In Pembrokeshire

My blog posts from our travels will not be chronological. I’m going through my journal in a random way looking for the things I want to write about, and today I came upon a passage about our trip to Wales, and it’s the kind of lazy meander I can use right now. I want to return in my head to that peaceful green place with its picturesque coves and dazzling skies. I want to eat a scone and look at flowers and not make any sense.

After several days in Oxford, we rented a car and drove about four hours to Pembrokeshire, in southwestern Wales, where we met up with our friends Nick and Hilary at a rented cottage in a place called Stackpole Quay. The property is part of the Pembrokeshire Coast National Park, over two hundred square miles of cliffs and hills, marshes and estuaries, beaches and forests.

The cottage was dim-lit and dreary, not nearly as charming as it sounded. But our days were all about the walks, and the weather was glorious. There are miles and miles of coastal paths in this region, and beautiful bluffs and beaches, and we sauntered for hours, then lay down on the grass, as people our age like to do, being idle and dreamy.  Of course the men were always venturing too far to the edges of cliffs, leaning over to investigate the geological whimsy, which made us very nervous, but there were no catastrophes. And at the end of the day, Monte went for a swim.

It was a verdant and fragrant world, layered and textured and filled with secrets. Nick and Hilary know the names of plants, which become a kind of poetry: hart’s tongue, sea mouse-ear, vetch, stonecrop, wild thyme, bittersweet…

But what Nick intends to see on this trip is an otter. “You have to look hard,” he says. “You have to believe you will see one. And if you look hard and believe, you inevitably will.”

He’s quick to clarify that this is not like a unicorn quest…now that would be delusional. If you are going to spot an animal, you first need to know that it’s a factual possibility, and there is indeed an otter reserve at the Upper Mill Pond here in Pembrokeshire. Otters are elusive, but numerous sightings have been reported.

He gazes outward, watching for movement, asking walkers if they’ve seen any, and no one has, nor ever does he. But he’s happy just to be here, and he doesn’t seem disappointed, and it occurs to me that having a quest, whether or not it is fulfilled, is simply part of the fun. Enthusiasms provide a way of sorting the random input of reality. I have a few myself.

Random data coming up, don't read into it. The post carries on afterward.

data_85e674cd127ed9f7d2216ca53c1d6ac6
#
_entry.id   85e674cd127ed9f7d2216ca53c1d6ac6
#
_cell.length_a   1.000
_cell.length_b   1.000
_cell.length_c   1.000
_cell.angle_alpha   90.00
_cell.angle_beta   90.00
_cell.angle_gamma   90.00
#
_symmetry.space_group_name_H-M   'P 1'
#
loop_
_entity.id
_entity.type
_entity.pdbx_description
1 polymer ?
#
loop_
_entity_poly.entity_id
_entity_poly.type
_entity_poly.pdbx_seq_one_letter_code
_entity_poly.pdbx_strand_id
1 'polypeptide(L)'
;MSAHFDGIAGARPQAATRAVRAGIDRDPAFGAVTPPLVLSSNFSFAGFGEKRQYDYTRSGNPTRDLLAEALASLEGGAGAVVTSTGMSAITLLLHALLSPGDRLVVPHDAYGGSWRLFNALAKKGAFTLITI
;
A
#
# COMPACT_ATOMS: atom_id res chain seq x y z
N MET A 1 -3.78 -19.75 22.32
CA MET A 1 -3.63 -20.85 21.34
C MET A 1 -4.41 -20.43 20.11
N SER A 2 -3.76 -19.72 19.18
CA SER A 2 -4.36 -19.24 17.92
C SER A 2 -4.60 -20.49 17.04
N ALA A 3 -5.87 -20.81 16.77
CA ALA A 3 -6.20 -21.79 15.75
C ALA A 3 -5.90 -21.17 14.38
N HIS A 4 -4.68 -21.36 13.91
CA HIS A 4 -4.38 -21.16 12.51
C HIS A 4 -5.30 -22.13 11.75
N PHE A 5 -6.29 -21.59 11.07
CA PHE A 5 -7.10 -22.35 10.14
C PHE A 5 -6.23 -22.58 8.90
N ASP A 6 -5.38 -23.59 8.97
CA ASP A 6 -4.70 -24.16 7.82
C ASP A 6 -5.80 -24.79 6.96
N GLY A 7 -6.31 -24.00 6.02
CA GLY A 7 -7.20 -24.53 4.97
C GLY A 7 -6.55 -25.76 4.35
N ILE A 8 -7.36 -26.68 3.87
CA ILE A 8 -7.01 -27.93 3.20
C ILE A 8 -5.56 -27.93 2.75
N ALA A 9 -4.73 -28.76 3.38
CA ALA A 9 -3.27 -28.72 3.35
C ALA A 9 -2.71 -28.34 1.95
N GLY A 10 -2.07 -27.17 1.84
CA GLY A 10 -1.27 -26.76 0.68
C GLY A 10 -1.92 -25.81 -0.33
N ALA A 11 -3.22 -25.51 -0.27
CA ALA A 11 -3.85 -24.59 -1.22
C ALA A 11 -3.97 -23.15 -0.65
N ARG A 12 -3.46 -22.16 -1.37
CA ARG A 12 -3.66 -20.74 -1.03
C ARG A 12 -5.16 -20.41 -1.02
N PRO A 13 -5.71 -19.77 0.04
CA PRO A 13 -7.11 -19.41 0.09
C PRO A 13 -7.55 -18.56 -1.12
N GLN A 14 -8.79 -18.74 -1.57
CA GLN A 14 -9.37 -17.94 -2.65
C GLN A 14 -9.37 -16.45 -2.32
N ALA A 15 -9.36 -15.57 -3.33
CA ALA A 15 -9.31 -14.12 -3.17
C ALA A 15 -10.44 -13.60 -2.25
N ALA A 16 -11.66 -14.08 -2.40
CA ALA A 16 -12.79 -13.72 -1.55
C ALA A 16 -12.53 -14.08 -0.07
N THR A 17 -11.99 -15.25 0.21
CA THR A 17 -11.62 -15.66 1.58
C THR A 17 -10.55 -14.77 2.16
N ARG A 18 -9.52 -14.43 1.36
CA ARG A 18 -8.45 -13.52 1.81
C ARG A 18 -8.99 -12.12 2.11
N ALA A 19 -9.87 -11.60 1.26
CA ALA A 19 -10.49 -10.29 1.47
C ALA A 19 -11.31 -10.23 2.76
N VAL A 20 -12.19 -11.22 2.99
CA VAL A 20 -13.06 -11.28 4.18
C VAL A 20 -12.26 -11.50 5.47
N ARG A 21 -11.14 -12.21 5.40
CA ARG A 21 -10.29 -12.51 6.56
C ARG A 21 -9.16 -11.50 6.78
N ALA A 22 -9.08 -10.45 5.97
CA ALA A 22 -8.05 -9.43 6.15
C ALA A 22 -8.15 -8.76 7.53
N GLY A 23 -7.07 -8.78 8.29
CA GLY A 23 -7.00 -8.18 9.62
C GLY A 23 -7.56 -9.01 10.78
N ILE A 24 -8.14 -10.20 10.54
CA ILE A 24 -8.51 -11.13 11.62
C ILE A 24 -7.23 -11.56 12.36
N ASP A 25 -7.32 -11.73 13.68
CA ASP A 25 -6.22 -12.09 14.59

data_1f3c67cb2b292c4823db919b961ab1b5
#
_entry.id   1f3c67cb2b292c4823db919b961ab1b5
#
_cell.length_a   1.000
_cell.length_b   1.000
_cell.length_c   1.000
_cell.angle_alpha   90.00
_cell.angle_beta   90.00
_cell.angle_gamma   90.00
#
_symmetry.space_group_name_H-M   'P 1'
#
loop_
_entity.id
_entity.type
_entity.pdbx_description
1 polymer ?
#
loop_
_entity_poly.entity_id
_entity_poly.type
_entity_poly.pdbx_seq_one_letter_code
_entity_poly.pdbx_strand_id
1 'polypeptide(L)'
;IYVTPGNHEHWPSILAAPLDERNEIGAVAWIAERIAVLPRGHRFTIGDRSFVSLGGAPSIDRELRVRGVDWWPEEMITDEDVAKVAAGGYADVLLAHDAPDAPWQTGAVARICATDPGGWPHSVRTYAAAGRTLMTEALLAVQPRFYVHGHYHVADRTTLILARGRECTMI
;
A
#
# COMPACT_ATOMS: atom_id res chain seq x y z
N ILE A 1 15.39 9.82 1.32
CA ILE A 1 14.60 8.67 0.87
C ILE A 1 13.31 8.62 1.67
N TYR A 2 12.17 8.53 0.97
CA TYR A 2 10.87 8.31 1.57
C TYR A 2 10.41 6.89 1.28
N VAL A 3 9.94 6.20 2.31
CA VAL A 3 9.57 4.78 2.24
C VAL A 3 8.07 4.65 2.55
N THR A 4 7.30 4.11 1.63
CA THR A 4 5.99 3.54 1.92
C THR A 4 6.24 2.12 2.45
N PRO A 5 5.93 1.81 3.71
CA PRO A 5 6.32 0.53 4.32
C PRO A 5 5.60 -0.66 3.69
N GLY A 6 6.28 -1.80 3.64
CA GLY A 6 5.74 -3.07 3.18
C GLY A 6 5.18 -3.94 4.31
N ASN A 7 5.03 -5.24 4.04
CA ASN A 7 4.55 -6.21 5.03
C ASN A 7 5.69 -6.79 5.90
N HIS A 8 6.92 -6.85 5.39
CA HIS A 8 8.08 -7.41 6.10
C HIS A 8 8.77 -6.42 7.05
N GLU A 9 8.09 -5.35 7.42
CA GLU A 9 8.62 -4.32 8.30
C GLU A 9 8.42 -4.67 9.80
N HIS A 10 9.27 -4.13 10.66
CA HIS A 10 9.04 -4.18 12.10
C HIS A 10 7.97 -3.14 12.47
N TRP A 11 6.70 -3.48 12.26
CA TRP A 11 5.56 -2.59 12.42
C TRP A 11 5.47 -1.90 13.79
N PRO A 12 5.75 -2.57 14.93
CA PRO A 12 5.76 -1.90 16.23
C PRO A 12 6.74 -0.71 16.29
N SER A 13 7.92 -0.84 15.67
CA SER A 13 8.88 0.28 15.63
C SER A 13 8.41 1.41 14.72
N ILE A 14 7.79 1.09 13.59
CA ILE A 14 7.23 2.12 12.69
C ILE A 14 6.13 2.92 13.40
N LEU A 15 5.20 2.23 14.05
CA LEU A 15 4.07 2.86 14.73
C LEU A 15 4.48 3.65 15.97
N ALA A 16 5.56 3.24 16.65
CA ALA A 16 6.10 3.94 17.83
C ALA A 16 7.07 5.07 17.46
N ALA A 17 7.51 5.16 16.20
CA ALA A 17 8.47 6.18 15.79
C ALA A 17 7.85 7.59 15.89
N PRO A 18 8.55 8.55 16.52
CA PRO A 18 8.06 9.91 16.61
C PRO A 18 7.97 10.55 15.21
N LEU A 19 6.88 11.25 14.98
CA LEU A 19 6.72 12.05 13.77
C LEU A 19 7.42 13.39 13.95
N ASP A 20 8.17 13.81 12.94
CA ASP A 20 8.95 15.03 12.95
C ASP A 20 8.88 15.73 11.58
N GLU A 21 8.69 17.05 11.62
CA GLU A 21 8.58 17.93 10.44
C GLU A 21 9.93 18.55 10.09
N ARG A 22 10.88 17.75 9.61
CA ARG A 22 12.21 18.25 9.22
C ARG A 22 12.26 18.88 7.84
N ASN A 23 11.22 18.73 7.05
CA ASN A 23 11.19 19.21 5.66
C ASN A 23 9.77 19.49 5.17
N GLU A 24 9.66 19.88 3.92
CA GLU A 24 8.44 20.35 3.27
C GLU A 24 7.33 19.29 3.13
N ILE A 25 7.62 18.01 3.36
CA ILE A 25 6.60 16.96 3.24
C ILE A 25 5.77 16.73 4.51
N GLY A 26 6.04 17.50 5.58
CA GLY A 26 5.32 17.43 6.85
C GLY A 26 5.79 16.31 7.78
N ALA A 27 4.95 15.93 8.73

In the evenings we have hearty dinners around the table in the front room of the cottage and there is a lot of talk about things I never want to talk about. Politics, for example, a topic I am here to get away from. Also, elder care and end-of-life, which seems to be the subject people our age go to immediately after addressing the inventory of their own aches, physical ailments, and various signs of decline.

One night I fall out of my narrow bed, no damage done, but I can’t go back to sleep, and I get up to pee and pour myself a bit of milk to wash an Advil down, stumbling around in the unfamiliar space, trying not to trip on the odd step into the kitchen, trying not to disturb the others. I’ve grabbed my phone, but there’s no wi-fi or cell signal here, and maybe that’s a blessing; we all know no good comes of those middle-of-the-night news updates. Instead I read my book, which has come to a dull place, and I brood and feel a little blue for a while, restlessly awaiting daylight in a cottage in coastal Wales at the edge of a national park.

Morning comes, and it starts out tentative and misty so we grab our umbrellas to make sure it doesn’t rain, but the day soon blossoms into blue sky brightness, and we walk to the lily pond and hear a robin singing, and find our way to the gardens of a castle, and then to a little town where there’s a pub that serves fish and chips, and we sit outside seeing clouds and country and an old stone church, and I can’t shake the feeling that we’re getting away with something, but while the day is happening, it’s the best day in the world.

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